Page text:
Rob Andrew believes that Nigel Melville is "the best candidate" to succeed him as Rugby Football Union director of professional rugby.
Andrew's 1 0-year RFU stint, during which time he held a number of senior roles, will finish at the end of this season following his resignation that was announced on Friday.
And Melville will head to Twickenham this summer as Andrew's replacement, leaving USA Rugby, where he has worked as their highly-successful chief executive.
In the meantime, Andrew will continue working on completion of the latest agreement between Twickenham and England's Aviva Premiership clubs that is set to run until after the 2023 World Cup.
His departure from English rugby's corridors of power is the latest development during a season that saw England become the first host nation in World Cup history to make a pool stage exit - a failure which resulted in head coach Stuart Lancaster leaving - before Lancaster's successor Eddie Jones masterminded Six Nations title glory and a first Grand Slam since 2003.
Andrew previously held RFU posts that included rugby operations director and elite director of rugby.
But he also had many critics during his Twickenham tenure, particularly following a dismal 2011 World Cup campaign in New Zealand under Martin Johnson's management that was scarred by off-field controversy, as had been the case during England's 2008 New Zealand tour, which Andrew led in Johnson's absence.
Many dubbed former England fly-half Andrew "the great survivor," while others regularly trotted out his nickname "squeaky" as in squeaky-clean, but he was also a pivotal player in helping to crucially thrash out long-term agreement between the RFU and its top clubs.
The RFU said that former England scrum-half Melville would take over the remits of Andrew and head of player development Joe Lydon, whose resignation was announced last month.
Melville, whose previous jobs included rugby director roles at Premiership clubs Wasps and Gloucester, will be responsible for professional rugby in England for the RFU, with particular focus around managing relationships with Premiership Rugby, the English qualified player scheme, the EPS (elite player squad) agreement and the academy system.
"I would like to thank USA Rugby for their support, and I am very proud of what has been achieved in the organisation and the game in the US over the last decade," Melville, 55, said.
"I feel I am leaving USA Rugby in a very strong place to continue the growth it has experienced in recent years and keep improving internationally.
"However, I am now hugely excited about this opportunity to join England Rugby in what is a very buoyant time.
"This year already, the men have claimed the Grand Slam, the domestic game has continued to thrive, the Under-20s are looking to win the World Rugby U20 Junior World Championship in Manchester, and the men and women will compete in the sevens competition at the Olympics in Rio for the first time ever."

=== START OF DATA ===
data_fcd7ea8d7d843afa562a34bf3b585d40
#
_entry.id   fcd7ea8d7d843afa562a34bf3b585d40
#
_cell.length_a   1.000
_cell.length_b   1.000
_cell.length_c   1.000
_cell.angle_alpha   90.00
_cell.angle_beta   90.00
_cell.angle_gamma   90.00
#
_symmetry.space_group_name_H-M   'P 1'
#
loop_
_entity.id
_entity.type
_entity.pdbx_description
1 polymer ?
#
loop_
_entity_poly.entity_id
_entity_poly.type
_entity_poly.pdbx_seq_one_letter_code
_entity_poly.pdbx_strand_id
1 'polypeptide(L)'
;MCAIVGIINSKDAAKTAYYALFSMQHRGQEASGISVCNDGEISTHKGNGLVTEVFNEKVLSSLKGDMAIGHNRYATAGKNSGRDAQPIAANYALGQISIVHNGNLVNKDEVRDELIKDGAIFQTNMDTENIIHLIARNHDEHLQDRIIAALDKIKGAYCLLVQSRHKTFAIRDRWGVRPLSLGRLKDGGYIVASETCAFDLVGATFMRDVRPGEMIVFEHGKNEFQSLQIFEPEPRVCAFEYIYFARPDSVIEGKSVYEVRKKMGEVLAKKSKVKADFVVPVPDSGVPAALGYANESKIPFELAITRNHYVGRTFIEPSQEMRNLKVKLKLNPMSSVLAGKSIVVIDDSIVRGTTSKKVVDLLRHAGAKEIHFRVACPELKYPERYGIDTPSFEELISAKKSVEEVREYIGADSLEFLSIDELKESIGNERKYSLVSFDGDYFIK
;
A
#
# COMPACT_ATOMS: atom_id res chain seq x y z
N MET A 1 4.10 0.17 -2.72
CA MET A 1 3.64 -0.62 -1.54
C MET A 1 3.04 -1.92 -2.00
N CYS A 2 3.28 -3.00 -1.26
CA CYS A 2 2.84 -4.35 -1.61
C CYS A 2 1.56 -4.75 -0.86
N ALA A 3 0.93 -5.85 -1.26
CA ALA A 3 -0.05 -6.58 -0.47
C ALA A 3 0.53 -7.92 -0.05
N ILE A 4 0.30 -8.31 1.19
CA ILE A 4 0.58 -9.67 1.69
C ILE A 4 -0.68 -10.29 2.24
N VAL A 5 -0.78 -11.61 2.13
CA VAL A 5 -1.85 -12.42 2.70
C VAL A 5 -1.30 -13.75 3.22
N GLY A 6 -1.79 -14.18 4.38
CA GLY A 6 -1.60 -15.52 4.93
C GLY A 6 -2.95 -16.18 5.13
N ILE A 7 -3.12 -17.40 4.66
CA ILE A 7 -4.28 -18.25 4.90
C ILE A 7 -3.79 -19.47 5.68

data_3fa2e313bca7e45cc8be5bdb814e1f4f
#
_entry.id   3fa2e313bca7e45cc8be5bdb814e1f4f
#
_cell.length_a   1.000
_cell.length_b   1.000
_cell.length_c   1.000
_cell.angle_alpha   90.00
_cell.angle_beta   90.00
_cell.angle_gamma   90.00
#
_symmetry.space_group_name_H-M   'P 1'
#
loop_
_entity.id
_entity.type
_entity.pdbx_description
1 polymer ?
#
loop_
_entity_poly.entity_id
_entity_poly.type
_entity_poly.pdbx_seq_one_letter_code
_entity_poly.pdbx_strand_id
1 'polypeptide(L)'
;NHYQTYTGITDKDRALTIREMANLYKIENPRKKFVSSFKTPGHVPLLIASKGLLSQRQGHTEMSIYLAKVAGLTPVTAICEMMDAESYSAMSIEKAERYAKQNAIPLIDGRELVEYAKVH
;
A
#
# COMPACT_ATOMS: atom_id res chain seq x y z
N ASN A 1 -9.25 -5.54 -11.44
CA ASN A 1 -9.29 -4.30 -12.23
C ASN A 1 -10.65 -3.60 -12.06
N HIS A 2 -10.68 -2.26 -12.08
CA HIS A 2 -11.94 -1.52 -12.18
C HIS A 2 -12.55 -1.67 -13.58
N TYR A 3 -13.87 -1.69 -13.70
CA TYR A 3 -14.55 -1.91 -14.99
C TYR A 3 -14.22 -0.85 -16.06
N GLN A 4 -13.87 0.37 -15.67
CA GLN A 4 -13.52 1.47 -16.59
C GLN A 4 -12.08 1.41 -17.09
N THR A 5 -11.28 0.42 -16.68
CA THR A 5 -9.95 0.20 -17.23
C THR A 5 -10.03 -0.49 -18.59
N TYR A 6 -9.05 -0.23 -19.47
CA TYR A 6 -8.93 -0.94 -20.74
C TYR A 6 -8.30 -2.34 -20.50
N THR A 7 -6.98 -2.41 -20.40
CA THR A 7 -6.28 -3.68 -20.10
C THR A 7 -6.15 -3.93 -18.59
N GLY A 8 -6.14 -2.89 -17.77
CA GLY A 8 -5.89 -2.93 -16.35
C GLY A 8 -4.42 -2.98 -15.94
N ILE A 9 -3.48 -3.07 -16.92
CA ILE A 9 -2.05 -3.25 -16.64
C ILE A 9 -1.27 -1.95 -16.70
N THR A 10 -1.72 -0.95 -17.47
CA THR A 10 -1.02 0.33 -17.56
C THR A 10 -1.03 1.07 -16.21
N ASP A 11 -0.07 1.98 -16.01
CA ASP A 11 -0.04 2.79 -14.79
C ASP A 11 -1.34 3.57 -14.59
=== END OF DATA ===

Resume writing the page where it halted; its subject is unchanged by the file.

Andrew added: "Having played with, and known Nigel, for a long time, I believe that he is the best candidate to be appointed to take over the reins from me. I wish him well, and I will support him in any way I can going forward."
The RFU said Andrew had resigned, "having instigated discussions with RFU CEO Ian Ritchie for a number of months," adding that he has "made a major contribution to England Rugby and will leave the domestic game and England teams in excellent shape".
Andrew has agreed to continue working on completing the latest agreement with Premiership Rugby that will run through until after the 2023 Rugby World Cup.
"After 10 years at the RFU and with the impending conclusion of the second heads of agreement, it feels like the right time to step down at the end of the season," he said.
"My role has primarily been to set up a structure that would ultimately deliver long-term success to England through a pipeline of talented players coming through the academy system.
"Bringing together the clubs to support the new academy scheme required recognition from the RFU to reward them to bring on successful academy players, and I believe we have achieved this.
"The pipeline is going from strength to strength, and I believe will deliver Eddie Jones and his coaches the world-class players that England need to ensure increasing success going forward."
Ritchie, meanwhile, added: "We are obviously disappointed to see Rob leave the RFU after 10 years, which has seen him bring about a great deal of positive change at the professional end of the game in England in that time.
"Improving the relationship between the RFU and the professional clubs has been very important for us, and Rob has been instrumental in that process.
"Rob has delivered an English solution to an English challenge, and the strong relationship between the RFU and the professional clubs should provide the basis for sustained success over the course of the coming years."
Andrew played in 71 Tests for England and five as a British and Irish Lion, while Newcastle won the Premiership in 1998 with Andrew at the helm.